Texas Longhorns-ex Jordan Spieth finished Sunday with his fifth career Top-5 finish at The Masters, shooting a final-round 70 to continue his quality play the past two months.
With his four-round total of 7-under 281, Spieth can now claim Top 5 finishes in 2014 (tied for second), 2015 (won the title), 2016 (tied for second), and 2018 (third), along with the 2021 event.
Spieth wrapped up a two-month run to the year’s first major championship that saw him resurrect his game, with four Top 10 finishes, a Top 15 finish, and a victory at the Texas Open last week.
After a fitful start, Spieth did end up with a solid final round. At one point, Spieth was 2-over on the front side. But, after birdies at Nos. 9, 10, 13, and 14, Spieth found himself back in contention for a Top-5 finish.
Spieth became the first player to birdie No. 10 on all four days of the tournament when he made a 4-foot birdie putt to move him back to 5-under for the tournament. Spieth hit a perfect draw into the pin, letting the ball trail toward the cup from the high side.
After pars and Nos. 11 and 12, Spieth had back-to-back birdies. At No. 13, a par-5, Spieth pulled his tee shot into the right trees but pulled the drive far enough right that he had a view of the green. His 211-yard approach landed on the back of the green, and Spieth easily two-putted for the birdie.
At No. 14, Spieth wasn’t happy with his tee shot, even though it positioned him to hit an approach shot to within five feet of the cup, which he made for the birdie.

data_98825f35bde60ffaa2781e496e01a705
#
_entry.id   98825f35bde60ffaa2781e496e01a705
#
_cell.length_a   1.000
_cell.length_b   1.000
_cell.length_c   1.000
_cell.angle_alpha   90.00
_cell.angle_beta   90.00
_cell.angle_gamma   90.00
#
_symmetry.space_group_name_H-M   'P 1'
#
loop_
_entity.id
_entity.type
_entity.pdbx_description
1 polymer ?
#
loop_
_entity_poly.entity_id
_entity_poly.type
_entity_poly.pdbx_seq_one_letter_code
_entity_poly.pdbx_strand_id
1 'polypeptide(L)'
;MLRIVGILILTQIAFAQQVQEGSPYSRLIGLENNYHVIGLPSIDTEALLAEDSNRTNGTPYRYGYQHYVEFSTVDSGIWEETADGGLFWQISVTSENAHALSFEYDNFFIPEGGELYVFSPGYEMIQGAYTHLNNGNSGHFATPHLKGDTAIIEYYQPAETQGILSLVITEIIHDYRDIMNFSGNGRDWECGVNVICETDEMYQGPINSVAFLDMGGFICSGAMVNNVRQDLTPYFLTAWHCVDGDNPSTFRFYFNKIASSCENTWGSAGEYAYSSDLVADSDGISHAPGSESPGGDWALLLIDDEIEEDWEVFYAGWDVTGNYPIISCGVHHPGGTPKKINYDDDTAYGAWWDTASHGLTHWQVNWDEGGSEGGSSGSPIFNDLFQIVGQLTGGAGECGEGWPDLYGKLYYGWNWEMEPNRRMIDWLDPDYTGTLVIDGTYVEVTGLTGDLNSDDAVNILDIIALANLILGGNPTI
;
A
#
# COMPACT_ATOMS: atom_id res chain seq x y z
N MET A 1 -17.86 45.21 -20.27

READ MORE: Longhorns at the Masters Tracker
From there, Spieth pulled his drive on No. 15, which all but eliminated a shot at eagle. At No. 16, his tee shot on the par-3 landed on the top shelf of the two-tiered green, and Spieth did well to navigate the treacherous downhill lag putt in two putts for par.
Spieth dropped a birdie on No. 17, moving him to 8-under in the event. But Spieth gave it back with a bogey on the final hole, as he couldn’t get up-and-down from the front greenside bunker at No. 18.
Spieth started the front nine with a bogey on No. 1, the result of an approach shot that went through the green and led to a three-putt from 21 yards away from the cup. He bounced back on the par-5 second hole, as he bailed himself out after his second shot ended up in the third fairway. From there, Spieth pitched to 10 feet and drained the birdie to get back to 5-under.
But things started going downhill for him. He had back-to-back bogeys on Nos. 5 and 6. At No. 5, his approach shot fell just short of the green and putting up the fringe and up a steep hill, Spieth’s putt hit a left-hand break and ended up 8 feet from the pin. That par putt slid just off the right edge to leave him with a bogey.
Then, at No. 6, a par-3, Spieth’s tee shot flew over the green and onto a back collection area. Spieth elected to putt and left the lag about eight feet short. But that par putt burned the left end, and Spieth fell another shot to 3-under.
Spieth got back some momentum on the ninth hole, where his drive found the pine straw on the right side of the fairway, and he punched his approach to within 21 feet. From there, Spieth drained a tricky right-to-left putt that saw him set up at nearly a 90-degree angle from the hole.
CONTINUE READING: Jack Nicklaus Reveals Joy For Longhorns Ex Spieth After Win
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Matthew Postins is an award-winning sports journalist who covers Longhorns in the Pros for Longhorn Country on FanNation.com and SINow. He also writes for CowboyMaven and DallasBasketball.com, covers the Big 12 for HeartlandCollegeSports.com and is the Editor of the College Football America Yearbook. Have a story idea about a former Longhorn now in the professional ranks? Contact Postins on Twitter @PostinsPostcard.